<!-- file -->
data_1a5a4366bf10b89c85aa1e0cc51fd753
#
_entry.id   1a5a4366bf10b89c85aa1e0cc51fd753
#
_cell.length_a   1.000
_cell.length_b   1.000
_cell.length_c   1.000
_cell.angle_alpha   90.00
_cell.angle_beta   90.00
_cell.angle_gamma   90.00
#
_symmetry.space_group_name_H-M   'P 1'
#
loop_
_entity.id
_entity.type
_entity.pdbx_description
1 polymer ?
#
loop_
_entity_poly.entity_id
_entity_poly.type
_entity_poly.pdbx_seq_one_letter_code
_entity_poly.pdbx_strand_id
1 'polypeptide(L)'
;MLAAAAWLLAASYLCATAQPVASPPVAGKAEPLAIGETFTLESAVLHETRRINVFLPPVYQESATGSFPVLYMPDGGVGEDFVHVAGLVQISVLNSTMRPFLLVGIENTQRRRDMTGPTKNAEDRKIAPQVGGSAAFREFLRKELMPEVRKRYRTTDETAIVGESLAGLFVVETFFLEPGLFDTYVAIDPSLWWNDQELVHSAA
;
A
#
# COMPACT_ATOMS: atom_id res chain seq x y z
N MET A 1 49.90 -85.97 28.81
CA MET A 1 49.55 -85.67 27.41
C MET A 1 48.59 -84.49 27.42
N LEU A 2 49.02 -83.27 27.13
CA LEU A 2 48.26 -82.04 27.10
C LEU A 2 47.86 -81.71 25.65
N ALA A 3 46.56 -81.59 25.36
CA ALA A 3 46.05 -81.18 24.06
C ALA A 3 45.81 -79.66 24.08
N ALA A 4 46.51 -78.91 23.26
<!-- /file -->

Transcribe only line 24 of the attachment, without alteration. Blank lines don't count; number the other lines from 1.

_entity_poly.pdbx_strand_id